ATLANTA (CN) — Environmentalists are hopeful for stricter enforcement of the Clean Water Act after the 11th Circuit reinstated a lawsuit against a real estate developer they say landscaped over a wetland without proper permits.
David Kyler, executive director of the Center for a Sustainable Coast, hopes Thursday’s ruling will pave the way for courts to hear more cases like the one brought by his group and the Glynn Environmental Coalition.
"One of the biggest problems for environmental cases is the difficulty of getting standing to even argue the case," Kyler said in an interview. "Hopefully this will lead to more even-handed, correct interpretations of a citizen's right to challenge the decisions that are viewed as contrary to the clean water act."
Kyler also expressed frustration with the justice system and different federal judges having different interpretations of the same law in the same case.
"This decision is the epitome of that. Considering that a federal judge denied our standing and then we appeal and three other federal judges unanimously disagree with that opinion. How much digression to interpreting the law can there be when there's such extremely different views on the same law on the same case," Kyler said.
The Glynn Environmental Coalition and Center for a Sustainable Coast, along with local resident Jane Fraser, sued real estate developer Sea Island Acquisition in 2019, claiming that the developer’s move to fill nearly half an acre of wetland on Georgia's St. Simons Island was not compliant with a permit issued under the Clean Water Act by the U.S. Army Corps of Engineers.
U.S. District Judge J. Randall Hall ruled in 2021 that the groups failed to show they suffered any concrete environmental injury based on recreational or aesthetic harm, prompting their appeal to the Atlanta-based 11th Circuit.
After hearing oral arguments in February, a three-judge panel unanimously vacated the lower court's ruling Thursday.
Chief U.S. Circuit Judge William Pryor, a George W. Bush appointee, wrote that Fraser's allegations of the developer depriving her of the aesthetic pleasure of the wetland's natural habitat are sufficient to establish an injury.
"Fraser explained how and why she derived aesthetic pleasure from the wetland that Sea Island filled. She then explained why her aesthetic interest in the wetland was harmed," Pryor wrote.
The panel cited the U.S. Supreme Court's 1992 decision in Lujan v. Defenders of Wildlife, which says enjoying nature even for purely aesthetic purposes is "undeniably a cognizable interest for purpose of standing."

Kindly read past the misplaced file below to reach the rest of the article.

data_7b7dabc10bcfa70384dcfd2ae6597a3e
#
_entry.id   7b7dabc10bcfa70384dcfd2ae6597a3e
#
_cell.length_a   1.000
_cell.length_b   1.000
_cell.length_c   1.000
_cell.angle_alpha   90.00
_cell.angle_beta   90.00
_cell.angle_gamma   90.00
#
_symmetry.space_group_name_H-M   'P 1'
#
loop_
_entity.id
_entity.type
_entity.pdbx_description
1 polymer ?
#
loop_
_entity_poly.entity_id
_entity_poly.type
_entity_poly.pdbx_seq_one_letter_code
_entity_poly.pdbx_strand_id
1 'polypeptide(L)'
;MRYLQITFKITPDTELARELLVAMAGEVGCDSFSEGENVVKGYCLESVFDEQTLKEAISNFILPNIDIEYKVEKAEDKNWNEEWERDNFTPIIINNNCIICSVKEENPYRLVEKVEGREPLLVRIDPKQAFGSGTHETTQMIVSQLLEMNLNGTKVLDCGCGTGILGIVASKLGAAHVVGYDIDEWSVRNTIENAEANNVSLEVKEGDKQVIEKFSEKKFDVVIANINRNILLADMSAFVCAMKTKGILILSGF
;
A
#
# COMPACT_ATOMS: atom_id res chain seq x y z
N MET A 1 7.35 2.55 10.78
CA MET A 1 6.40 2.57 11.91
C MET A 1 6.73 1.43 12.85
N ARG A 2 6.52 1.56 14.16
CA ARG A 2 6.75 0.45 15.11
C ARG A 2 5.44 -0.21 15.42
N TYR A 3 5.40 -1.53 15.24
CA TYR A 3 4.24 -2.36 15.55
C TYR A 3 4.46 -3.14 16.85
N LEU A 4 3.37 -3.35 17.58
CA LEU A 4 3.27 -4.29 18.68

Kyler said the lower court ignored that precedent, "yet it was the whole basis for the unanimous reversal of the appeals court opinion."
"Many people cannot afford appealing a case once they're denied standing in first instance," he said. "So, if they're turned away they have no fair chance of arguing a case which might be quite legitimate and their standing was unfairly denied."
Pryor was joined on the 11th Circuit panel by U.S. Circuit Judges Adalberto Jordan, a Barack Obama-appointee and Judge Michael Brown, a Donald Trump appointee,
Sea Island Acquisition's 0.49-acre parcel of land next to the parking lot for its nearby hotel in Glynn County is considered a wetland under the Clean Water Act.
The permit the developer obtained approved construction of an office building, but it instead landscaped over the wetland area, which allegedly harmed the surrounding habitat and decreased the water quality of a nearby creek.
Fraser and the environmental groups claim Sea Island never intended to comply with the permit and has no intention to erect any buildings or structures. The wetlands have now been filled with "unnatural grassed areas," they say.
In addition to trouble with how courts interpret the law, Kyler said the Clean Water Act's wetlands compensatory mitigation methods are also insufficient in preventing environmental damage.
"Local wetlands are unique to the area and have unique value where they are, and by destroying them you cannot compensate by acquiring some wetlands somewhere else," he said. "Wetlands that are of unique value, in a number of instances, can be lost forever. That effect is in a way promoted by this mitigation banking procedure policy that the court has established."
According to Scientific American, 85% of North America's wetlands have been destroyed.
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